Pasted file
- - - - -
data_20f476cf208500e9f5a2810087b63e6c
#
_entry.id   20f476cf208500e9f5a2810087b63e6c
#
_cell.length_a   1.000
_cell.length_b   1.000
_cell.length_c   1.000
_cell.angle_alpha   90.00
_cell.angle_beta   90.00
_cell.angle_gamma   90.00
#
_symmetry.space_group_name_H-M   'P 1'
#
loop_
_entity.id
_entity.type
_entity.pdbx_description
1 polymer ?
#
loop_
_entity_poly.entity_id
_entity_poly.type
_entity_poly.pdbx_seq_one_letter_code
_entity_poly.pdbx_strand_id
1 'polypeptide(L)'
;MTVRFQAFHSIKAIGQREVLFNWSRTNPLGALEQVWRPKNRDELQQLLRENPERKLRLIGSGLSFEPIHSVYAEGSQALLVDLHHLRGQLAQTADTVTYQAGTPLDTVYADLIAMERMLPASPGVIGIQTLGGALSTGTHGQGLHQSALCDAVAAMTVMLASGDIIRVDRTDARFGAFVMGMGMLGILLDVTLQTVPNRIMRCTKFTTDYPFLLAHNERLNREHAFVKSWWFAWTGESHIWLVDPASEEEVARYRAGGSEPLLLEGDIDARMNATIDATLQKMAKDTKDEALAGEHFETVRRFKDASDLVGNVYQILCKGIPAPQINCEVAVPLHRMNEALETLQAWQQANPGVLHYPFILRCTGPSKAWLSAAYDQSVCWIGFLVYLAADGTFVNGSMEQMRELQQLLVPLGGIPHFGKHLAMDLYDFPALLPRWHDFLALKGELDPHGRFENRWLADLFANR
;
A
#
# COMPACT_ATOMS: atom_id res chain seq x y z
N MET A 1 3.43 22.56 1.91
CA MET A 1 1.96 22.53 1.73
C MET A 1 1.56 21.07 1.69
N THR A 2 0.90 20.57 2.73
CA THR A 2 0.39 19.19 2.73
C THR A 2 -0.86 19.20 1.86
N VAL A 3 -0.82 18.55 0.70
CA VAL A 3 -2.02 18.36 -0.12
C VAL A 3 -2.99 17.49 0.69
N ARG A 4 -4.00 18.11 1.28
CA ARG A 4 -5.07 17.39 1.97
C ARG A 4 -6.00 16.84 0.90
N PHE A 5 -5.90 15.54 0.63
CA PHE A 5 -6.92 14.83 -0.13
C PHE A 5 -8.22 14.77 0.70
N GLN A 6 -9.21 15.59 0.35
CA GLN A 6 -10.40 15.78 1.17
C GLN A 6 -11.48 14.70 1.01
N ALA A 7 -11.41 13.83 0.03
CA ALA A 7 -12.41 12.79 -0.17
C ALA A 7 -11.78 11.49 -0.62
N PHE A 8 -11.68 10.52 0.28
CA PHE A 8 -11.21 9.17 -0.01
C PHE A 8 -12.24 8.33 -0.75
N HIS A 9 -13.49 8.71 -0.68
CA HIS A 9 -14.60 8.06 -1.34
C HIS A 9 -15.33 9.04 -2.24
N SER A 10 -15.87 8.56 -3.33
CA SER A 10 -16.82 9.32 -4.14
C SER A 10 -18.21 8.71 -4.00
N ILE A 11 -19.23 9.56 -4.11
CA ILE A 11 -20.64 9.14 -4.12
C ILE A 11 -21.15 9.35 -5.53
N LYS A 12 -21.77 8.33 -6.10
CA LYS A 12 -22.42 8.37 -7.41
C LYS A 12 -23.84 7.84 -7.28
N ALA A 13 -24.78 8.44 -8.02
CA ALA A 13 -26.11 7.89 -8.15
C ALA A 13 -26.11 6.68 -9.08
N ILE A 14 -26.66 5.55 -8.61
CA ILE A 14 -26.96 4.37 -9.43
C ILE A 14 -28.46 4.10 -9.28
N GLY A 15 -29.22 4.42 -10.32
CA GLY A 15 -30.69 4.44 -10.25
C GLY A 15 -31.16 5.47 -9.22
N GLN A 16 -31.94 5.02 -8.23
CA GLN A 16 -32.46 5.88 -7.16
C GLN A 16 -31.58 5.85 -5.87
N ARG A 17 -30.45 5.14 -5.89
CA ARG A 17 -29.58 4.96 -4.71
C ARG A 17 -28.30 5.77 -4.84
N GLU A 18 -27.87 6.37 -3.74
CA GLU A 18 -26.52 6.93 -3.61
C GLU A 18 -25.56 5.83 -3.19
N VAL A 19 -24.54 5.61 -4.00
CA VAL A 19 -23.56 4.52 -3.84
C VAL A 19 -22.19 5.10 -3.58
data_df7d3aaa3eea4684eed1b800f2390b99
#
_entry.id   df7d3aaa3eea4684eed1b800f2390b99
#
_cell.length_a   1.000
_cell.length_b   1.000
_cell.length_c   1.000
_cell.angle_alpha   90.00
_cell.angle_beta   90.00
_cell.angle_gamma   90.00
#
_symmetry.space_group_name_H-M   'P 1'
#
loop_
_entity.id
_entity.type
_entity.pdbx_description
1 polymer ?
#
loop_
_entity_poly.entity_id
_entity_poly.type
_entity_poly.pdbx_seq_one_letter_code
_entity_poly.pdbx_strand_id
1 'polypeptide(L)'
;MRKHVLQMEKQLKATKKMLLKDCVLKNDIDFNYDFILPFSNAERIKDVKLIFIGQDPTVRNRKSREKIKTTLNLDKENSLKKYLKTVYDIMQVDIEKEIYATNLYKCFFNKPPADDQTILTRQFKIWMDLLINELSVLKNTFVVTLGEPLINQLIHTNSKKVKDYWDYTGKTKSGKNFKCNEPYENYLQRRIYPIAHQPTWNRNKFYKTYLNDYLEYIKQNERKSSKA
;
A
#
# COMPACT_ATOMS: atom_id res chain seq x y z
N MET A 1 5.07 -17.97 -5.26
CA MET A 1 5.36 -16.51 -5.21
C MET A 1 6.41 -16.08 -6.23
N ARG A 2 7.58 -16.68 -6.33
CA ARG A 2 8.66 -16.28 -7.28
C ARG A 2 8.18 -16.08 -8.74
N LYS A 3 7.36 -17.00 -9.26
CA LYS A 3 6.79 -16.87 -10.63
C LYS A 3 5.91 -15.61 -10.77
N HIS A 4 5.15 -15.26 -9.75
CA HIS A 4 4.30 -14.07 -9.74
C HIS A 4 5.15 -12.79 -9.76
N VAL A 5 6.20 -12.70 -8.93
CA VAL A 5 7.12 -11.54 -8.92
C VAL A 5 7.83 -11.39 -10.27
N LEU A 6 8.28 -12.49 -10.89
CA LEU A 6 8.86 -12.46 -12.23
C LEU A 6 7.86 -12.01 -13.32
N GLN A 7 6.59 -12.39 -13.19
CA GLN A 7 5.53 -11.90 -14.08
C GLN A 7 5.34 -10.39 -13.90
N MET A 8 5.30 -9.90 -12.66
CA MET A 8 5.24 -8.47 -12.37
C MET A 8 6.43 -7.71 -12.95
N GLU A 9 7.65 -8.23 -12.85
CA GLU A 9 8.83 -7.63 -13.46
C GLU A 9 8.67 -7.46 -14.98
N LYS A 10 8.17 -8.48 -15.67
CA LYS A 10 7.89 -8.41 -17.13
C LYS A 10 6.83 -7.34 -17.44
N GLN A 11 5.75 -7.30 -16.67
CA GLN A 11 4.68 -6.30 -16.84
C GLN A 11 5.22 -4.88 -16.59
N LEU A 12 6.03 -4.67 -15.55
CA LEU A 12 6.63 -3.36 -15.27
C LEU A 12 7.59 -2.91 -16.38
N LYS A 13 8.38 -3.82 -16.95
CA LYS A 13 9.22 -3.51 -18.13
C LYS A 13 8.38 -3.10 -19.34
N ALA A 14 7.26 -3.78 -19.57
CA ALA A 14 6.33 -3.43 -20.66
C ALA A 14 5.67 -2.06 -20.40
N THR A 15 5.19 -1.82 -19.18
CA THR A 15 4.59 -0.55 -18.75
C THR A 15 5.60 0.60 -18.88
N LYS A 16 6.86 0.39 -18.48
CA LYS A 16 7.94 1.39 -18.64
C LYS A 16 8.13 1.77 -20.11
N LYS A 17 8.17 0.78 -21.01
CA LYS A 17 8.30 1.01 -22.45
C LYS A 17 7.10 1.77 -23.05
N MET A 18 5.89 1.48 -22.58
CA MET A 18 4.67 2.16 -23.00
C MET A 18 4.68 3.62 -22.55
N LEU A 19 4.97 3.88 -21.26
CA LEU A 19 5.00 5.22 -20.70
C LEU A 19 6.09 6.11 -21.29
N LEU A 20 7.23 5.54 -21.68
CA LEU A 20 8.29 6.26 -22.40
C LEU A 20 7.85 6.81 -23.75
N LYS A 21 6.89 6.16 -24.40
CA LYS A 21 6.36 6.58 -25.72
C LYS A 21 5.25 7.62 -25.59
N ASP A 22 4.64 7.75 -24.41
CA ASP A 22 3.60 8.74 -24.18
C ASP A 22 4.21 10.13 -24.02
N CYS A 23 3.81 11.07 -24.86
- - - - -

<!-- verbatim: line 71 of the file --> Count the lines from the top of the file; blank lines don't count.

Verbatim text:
CA ILE A 14 -26.96 4.37 -9.43